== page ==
Before the passage of AB 900, it was suggested that you consider a “strike force” of individuals from other departments, retired annuitants, and professionals outside of government to assist CDCR in getting out of its crisis and getting work done. The suggestion was not to replace or supplant employees of the department.
Instead, you issued a press release on May 11 creating two “Strike Teams,” one for facilities and one for rehabilitation. It is unclear if these new strike teams are permanent or time limited and how they are expected to interact with existing CDCR employees who are charged with carrying out these very tasks. The press release read that the program strike team would “fundamentally reform California’s prison rehabilitation programs.” If this is the case, what is the role of the Chief Deputy Secretary for Adult Programs? Furthermore, just last week a CDCR expert panel released the study: A Roadmap for Effective Programming in California. How does this panel’s work fit into the newly appointed Strike Team?
Division of Juvenile Justice
The juvenile population under CDCR is much smaller than the adult side, but equally as important. I was concerned when the reorganization occurred that DJJ issues would be ignored and this appears to have happened. Two key positions have never been appointed and filled with a permanent employee since the 2005 corrections re-organization: the DJJ chief of programs and the DJJ chief of parole.
The Farrell lawsuit required the department to fix almost every aspect of DJJ. Your administration’s commitment to these plans remains unclear as many court ordered deadlines are routinely missed. Some are over a year delayed.
Finally, several years ago, the department was sued over violating the due process rights of adult parolees. A few weeks ago, the Executive Director of the Board of Parole Hearings described how the Valdivia lawsuit fixed many of those issues. But, those same violations still occur on the juvenile side. Not surprisingly, there is now a lawsuit.
If we do not want DJJ to play the role of preparing youth for a lifetime of CDCR, more attention must be paid to this division.
There are approximately 4,000 vacancies for correctional officers, teachers and medical and mental health providers. Given the current vacancies, it is hard to believe the department can maintain existing programs much less operate expanded population and program without an aggressive recruitment and training plan. A plan for recruitment and retention of department employees must be implemented.
I remind you that addressing some of these vacancies is a benchmark for the second phase of construction in AB 900. If a significant number of these positions are not filled, the department will not receive funding for the second phase of construction.
Parole and Recidivism Reduction
The recidivism rates in California are dismal. This is due at least in part to the lack of programming in prisons and lack of opportunities for individuals who are released from California prisons. The legislature has given you tools in AB 900 to address some of these issues. I hope that you will, but again, it is not clear how this dramatic improvement will occur.
The problem is further exacerbated by the lack of intermediate sanctions, especially for individuals whose offenses are drug, alcohol or mental health related. We simply must do a better job of keeping people from returning to prison, where they add to overcrowding and often do not get the help they need.
Board of Parole Hearings
The Board of Parole Hearings also has significant troubles. One third of lifer hearings are still routinely postponed. This creates significant extra costs and seriously inconveniences victims, family members and attorneys. A reason regularly cited for postponements is that the files are not up to date. I do not understand why the Board of Parole Hearings cannot review a file prior to the day of the hearing in order to postpone a hearing if necessary.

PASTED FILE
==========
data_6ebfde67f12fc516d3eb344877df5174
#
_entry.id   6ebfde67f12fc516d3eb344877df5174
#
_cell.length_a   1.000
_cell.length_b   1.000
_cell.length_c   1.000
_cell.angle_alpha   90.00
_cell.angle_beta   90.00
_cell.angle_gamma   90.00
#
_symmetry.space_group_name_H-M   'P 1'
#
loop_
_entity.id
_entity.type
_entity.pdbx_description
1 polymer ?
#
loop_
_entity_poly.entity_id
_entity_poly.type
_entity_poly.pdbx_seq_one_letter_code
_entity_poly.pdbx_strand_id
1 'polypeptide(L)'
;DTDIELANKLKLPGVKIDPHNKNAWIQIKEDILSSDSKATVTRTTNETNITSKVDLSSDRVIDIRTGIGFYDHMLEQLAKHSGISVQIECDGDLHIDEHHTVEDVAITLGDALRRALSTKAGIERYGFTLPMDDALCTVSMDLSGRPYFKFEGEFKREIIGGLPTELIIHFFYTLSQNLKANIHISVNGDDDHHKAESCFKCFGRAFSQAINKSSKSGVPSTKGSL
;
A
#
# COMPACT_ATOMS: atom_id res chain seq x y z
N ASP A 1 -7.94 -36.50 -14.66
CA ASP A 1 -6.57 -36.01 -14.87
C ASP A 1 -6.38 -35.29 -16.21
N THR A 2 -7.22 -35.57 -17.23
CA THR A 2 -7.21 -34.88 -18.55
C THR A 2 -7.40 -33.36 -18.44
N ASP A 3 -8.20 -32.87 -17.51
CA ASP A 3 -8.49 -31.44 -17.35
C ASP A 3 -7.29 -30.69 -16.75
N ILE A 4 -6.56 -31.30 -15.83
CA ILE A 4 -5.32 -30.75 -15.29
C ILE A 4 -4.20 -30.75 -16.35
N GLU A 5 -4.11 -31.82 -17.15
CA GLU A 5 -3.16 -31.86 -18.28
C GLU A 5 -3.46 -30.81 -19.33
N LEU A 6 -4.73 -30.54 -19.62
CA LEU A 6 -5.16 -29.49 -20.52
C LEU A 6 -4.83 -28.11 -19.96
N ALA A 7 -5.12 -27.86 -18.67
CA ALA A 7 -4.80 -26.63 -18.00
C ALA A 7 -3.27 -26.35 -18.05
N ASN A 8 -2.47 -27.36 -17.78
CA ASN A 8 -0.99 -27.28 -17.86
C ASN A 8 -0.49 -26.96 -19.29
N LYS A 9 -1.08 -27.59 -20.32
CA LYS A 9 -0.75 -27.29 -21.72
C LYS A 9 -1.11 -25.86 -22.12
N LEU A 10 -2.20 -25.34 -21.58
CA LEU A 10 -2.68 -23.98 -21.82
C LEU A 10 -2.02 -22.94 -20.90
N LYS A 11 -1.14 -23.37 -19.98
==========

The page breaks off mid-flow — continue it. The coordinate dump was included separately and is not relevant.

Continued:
The psychological evaluation issue remains unanswered. Without exception, I have asked every appointee associated with the Board of Parole “how old is too old” for a psychological evaluation. I’ve yet to receive a clear answer, and the recent responses are at odds with what the experts assisting you have recommended.
The potential parole of an individual with a life term has become highly politicized. Certain organizations track and publish the number of parole dates individual board members grant. This places an enormous amount of pressure on board members, leaving concern for their freedom to reach an independent decision.
Your administration and the California Correctional Peace Officers Association have been negotiating a new contract for over a year. In May, the administration asked the Public Employment Relations Board (PERB) to order you into mediation. PERB responded by declaring an initial impasse and directing the parties to mediation. I understand that those discussions are currently underway.
Without labor peace, all of the work we do to improve the success rates in the department will be for naught. I encourage you to engage in this process in earnest and to resolve this issue as quickly as possible.
We all have a vested interest in this department. Parolees come back to our districts and the families of inmates live there. The success or failure of this department directly impacts the quality of life for our constituents.
Homicide rates in my own district are soaring. One theory is that the culture of prisons is being exported onto the streets. The violence, gangs and lack of educational and vocational programming in prisons translate into murder, fear and poverty at home.
Without a doubt, the task of overhauling California’s prison system, alleviating inmate overcrowding and improving rehabilitation efforts is a tremendous challenge. As I have outlined in this letter, there are still huge fundamental problems the administration must tackle if the California Department of Corrections and Rehabilitation is to live up to its name and mission.
Protecting the public is one of the chief responsibilities of government, and if California cannot effectively manage its prisons, it is endangering the safety of every one of its residents. I trust you understand the gravity of the situation and will move quickly to address these issues.